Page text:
Generally the cheapest way to get AF protection is with an AFCI circuit breaker.

Combo AFCI+GFCI

You can also get combo AFCI/GFCI breakers, but they are expensive. Watch for ones which will indicate why they tripped, otherwise you'll go bonkers.

Another way to get combo AFCI is to use an AFCI breaker, but a GFCI receptacle in the first point in the chain. This makes it more obvious what tripped.

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For the GFCI part of your question, that could be accomplished with an updated breaker. Would a non-GFCI updated outlet style fit in the existing box? If so, replace it (standard tamper-resistant outlets are not very bulky.). Then, update the breaker serving that circuit with a GFCI or combination AFCI/GFCI breaker.

  • Note that it requires a standard hot and neutral on that circuit, no shared neutral. Not a common wiring setup, but I had one of those in my last (older) house. With a standard depth outlet, could you fit a small wirenut and pigtail to give you some breathing room with the wiring? – Peter J Dec 6 '16 at 14:41
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GFCIs (and AFCIs) can go at the panel

Since you have a Square-D and not some shudderworthy nightmare like a Federal Pacific or a Zinsco, GFCI breakers (QOxxxGFI/HOMxxxGFI, depending on which type of breaker you have) are readily available for it. This is an advantage especially for outdoor circuits in that a GFCI at the breaker panel can protect against faults due to water in junction boxes that might bypass a receptacle-type GFCI mounted outdoors. One caveat, though, is that if you have a shared neutral or multi-wire branch circuit that needs GFCI protection, you'll need to use a two pole GFCI breaker for it, and those don't protect as well as their single pole counterparts.

AFCI and DFCI (GFCI + AFCI) breakers are also available for your panel; just keep in mind that there are no two pole DFCIs at this point in time.

Tamper and weather resistant receptacles shouldn't require box changes, nor should a color change

The TR (tamper resistant) and WR (weather resistant) receptacles required by today's Code are available in standard receptacle form factors (as well as more modern decorator and proprietary styles) -- the same is true for combination switch/receptacle devices. Furthermore, standard-form-factor receptacles and matching faceplates are available in other colors than that pesky almond -- white is pretty universal, with black, grey, brown, and beige/light almond/ivory not too far behind.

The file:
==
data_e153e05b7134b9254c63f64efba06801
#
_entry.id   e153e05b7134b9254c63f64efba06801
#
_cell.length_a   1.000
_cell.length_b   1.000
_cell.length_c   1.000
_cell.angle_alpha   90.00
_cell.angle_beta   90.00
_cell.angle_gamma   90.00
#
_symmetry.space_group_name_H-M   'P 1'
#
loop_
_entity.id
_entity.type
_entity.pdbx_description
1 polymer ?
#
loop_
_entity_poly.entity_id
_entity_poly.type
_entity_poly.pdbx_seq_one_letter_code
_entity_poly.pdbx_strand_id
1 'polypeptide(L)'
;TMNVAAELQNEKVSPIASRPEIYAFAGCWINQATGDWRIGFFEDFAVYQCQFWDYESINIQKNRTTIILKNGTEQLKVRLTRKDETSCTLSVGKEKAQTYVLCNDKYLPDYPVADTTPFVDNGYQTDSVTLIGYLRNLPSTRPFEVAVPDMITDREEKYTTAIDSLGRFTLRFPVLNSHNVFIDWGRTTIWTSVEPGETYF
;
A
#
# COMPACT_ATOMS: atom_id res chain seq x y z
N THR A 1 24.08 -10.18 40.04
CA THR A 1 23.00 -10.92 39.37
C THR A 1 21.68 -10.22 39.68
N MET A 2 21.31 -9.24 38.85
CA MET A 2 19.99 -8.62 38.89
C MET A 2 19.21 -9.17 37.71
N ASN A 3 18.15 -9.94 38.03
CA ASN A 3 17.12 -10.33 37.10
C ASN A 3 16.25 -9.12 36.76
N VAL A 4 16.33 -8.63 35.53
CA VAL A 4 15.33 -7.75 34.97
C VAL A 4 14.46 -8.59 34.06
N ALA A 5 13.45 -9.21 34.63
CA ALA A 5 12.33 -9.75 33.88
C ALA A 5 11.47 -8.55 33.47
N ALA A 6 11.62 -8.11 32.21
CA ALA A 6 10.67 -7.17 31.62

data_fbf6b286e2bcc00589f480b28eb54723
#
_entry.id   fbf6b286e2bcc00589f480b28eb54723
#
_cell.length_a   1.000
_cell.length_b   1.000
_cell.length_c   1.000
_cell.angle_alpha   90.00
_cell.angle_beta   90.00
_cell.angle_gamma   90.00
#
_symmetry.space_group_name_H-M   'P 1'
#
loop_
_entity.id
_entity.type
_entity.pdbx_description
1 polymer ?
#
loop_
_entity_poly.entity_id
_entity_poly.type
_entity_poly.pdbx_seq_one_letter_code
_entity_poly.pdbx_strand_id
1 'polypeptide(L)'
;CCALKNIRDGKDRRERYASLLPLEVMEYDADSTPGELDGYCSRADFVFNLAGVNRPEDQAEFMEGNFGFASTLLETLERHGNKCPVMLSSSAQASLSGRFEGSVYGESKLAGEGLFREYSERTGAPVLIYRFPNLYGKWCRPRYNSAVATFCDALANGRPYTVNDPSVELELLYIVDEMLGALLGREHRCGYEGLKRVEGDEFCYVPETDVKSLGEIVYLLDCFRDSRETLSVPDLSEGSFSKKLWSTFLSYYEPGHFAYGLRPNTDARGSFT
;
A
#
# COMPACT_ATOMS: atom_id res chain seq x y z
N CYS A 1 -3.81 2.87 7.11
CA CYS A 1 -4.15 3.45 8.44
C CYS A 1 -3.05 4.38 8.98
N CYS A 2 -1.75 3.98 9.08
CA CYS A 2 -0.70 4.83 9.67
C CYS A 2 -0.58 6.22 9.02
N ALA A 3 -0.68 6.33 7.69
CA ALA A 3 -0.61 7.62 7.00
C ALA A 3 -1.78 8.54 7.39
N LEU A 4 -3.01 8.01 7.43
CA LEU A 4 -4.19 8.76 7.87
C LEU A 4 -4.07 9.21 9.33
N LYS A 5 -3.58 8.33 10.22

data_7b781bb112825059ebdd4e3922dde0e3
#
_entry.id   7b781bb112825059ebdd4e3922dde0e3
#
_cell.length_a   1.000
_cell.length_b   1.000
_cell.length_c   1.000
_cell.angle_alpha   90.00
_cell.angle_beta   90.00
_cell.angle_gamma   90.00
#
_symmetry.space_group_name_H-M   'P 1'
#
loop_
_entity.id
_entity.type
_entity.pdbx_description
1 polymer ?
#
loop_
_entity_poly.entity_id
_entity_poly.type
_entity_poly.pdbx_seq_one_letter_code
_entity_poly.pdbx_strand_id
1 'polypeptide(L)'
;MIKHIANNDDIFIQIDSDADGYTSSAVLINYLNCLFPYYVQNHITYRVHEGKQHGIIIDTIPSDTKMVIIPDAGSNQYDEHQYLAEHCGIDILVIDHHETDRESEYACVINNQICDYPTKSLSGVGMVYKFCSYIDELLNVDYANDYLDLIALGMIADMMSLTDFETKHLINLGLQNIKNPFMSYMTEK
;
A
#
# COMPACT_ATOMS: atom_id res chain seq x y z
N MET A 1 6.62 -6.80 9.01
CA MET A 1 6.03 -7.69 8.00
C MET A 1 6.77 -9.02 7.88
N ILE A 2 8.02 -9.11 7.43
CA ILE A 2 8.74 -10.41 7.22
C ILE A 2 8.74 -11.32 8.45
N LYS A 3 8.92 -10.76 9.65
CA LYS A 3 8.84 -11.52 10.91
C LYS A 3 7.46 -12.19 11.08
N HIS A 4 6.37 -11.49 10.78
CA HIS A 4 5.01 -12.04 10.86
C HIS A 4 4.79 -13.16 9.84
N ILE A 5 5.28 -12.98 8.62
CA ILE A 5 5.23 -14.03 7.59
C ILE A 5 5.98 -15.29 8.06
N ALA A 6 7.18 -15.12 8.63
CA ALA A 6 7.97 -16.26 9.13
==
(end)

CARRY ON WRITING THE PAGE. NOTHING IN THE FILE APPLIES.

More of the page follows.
Get the good stuff when you're doing this

Cheap receptacles are cheap for a reason -- they use cheap "stab" type back-wire systems that are failure-prone, and just aren't as robust as their beefier spec- or commercial-grade brethren. Getting specification (spec) grade receptacles gives you plate-clamped wire connections that are quick, yet much more reliable than a "stab" in back-wire and less prone to wire dress issues than conventional screw terminals, as well as a more robust receptacle overall.

Don't bother with USB receptacles

While USB wall receptacles seem like a good idea, the tiny switch-mode power supply inside them that generates the 5V USB supply voltage from the incoming 120VAC mains supply is basically bound to fail at some point at time, leaving you with an at-least-partially-useless wall ornament until you go out, buy another USB receptacle, and install it into the wall. What a hassle!

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A high end renovator in Dallas TX told me his skilled renovation crews have a way of pulling out old aluminum NM with original drywall in place. This is quite a claim, and so take it for what it is.

He said they can pull out staples without enlarging the opening of the box. Naturally I would like more details before I would believe this. Years ago I saw a skilled electrician remove a staple through a 3.5 inch circular opening to use slack in my aluminum NM cable to get longer wire into a new box.

If the original wiring was copper and one wanted a larger volume (deeper) box, I would think it might be possible to cut the nails holding the original box, pull out the box, pull out one or more staples to get more wire, and put in a new box of larger depth.

If short wires are the only problem, maybe the WAGO lever connectors would be easier to attach than twist-on connectors. Pigtails would then be used as necessary.

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    Thankyou Jim. I too would love to know how the renovators could do this. Pictures or it didn't happen, as they say...! – AlwaysLearning Dec 7 '16 at 0:55